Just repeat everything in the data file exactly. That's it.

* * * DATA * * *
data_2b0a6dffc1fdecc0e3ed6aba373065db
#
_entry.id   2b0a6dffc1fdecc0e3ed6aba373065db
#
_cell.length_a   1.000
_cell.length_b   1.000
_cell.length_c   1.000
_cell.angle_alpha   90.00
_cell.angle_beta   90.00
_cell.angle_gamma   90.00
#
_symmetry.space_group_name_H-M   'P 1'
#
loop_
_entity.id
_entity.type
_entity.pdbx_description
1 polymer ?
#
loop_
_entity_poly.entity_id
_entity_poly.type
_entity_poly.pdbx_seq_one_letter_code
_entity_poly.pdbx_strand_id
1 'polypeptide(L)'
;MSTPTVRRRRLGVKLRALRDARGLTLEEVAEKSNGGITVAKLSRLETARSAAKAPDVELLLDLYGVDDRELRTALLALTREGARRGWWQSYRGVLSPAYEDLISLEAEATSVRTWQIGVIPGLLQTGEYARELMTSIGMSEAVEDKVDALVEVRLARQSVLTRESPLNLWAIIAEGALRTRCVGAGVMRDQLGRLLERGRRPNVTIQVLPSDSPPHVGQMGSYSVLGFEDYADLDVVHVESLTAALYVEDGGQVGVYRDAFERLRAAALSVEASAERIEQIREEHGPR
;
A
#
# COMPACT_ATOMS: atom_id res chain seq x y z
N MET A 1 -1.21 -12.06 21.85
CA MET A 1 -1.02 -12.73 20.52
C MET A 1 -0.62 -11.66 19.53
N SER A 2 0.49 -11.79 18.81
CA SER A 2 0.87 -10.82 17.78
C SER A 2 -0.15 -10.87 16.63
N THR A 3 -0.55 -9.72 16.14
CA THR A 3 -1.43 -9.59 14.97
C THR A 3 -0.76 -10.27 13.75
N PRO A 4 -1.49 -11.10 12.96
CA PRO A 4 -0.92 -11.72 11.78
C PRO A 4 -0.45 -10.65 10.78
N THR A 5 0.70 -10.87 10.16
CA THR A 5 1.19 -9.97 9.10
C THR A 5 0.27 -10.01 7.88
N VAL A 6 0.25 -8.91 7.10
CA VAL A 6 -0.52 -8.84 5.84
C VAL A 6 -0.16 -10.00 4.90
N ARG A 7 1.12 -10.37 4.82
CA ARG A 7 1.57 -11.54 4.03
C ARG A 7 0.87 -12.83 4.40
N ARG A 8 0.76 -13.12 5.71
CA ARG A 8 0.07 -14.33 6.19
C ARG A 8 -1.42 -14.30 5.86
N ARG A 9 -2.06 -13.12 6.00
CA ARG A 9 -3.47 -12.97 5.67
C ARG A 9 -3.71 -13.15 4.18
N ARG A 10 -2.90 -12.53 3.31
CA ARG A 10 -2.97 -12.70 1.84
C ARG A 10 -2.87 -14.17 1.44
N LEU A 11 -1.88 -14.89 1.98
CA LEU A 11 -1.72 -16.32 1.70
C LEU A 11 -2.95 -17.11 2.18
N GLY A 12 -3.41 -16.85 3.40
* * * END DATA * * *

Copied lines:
data_2b0a6dffc1fdecc0e3ed6aba373065db
#
_entry.id   2b0a6dffc1fdecc0e3ed6aba373065db
#
_cell.length_a   1.000
_cell.length_b   1.000
_cell.length_c   1.000
_cell.angle_alpha   90.00
_cell.angle_beta   90.00
_cell.angle_gamma   90.00
#
_symmetry.space_group_name_H-M   'P 1'
#
loop_
_entity.id
_entity.type
_entity.pdbx_description
1 polymer ?
#
loop_
_entity_poly.entity_id
_entity_poly.type
_entity_poly.pdbx_seq_one_letter_code
_entity_poly.pdbx_strand_id
1 'polypeptide(L)'
;MSTPTVRRRRLGVKLRALRDARGLTLEEVAEKSNGGITVAKLSRLETARSAAKAPDVELLLDLYGVDDRELRTALLALTREGARRGWWQSYRGVLSPAYEDLISLEAEATSVRTWQIGVIPGLLQTGEYARELMTSIGMSEAVEDKVDALVEVRLARQSVLTRESPLNLWAIIAEGALRTRCVGAGVMRDQLGRLLERGRRPNVTIQVLPSDSPPHVGQMGSYSVLGFEDYADLDVVHVESLTAALYVEDGGQVGVYRDAFERLRAAALSVEASAERIEQIREEHGPR
;
A
#
# COMPACT_ATOMS: atom_id res chain seq x y z
N MET A 1 -1.21 -12.06 21.85
CA MET A 1 -1.02 -12.73 20.52
C MET A 1 -0.62 -11.66 19.53
N SER A 2 0.49 -11.79 18.81
CA SER A 2 0.87 -10.82 17.78
C SER A 2 -0.15 -10.87 16.63
N THR A 3 -0.55 -9.72 16.14
CA THR A 3 -1.43 -9.59 14.97
C THR A 3 -0.76 -10.27 13.75
N PRO A 4 -1.49 -11.10 12.96
CA PRO A 4 -0.92 -11.72 11.78
C PRO A 4 -0.45 -10.65 10.78
N THR A 5 0.70 -10.87 10.16
CA THR A 5 1.19 -9.97 9.10
C THR A 5 0.27 -10.01 7.88
N VAL A 6 0.25 -8.91 7.10
CA VAL A 6 -0.52 -8.84 5.84
C VAL A 6 -0.16 -10.00 4.90
N ARG A 7 1.12 -10.37 4.82
CA ARG A 7 1.57 -11.54 4.03
C ARG A 7 0.87 -12.83 4.40
N ARG A 8 0.76 -13.12 5.71
CA ARG A 8 0.07 -14.33 6.19
C ARG A 8 -1.42 -14.30 5.86
N ARG A 9 -2.06 -13.12 6.00
CA ARG A 9 -3.47 -12.97 5.67
C ARG A 9 -3.71 -13.15 4.18
N ARG A 10 -2.90 -12.53 3.31
CA ARG A 10 -2.97 -12.70 1.84
C ARG A 10 -2.87 -14.17 1.44
N LEU A 11 -1.88 -14.89 1.98
CA LEU A 11 -1.72 -16.32 1.70
C LEU A 11 -2.95 -17.11 2.18
N GLY A 12 -3.41 -16.85 3.40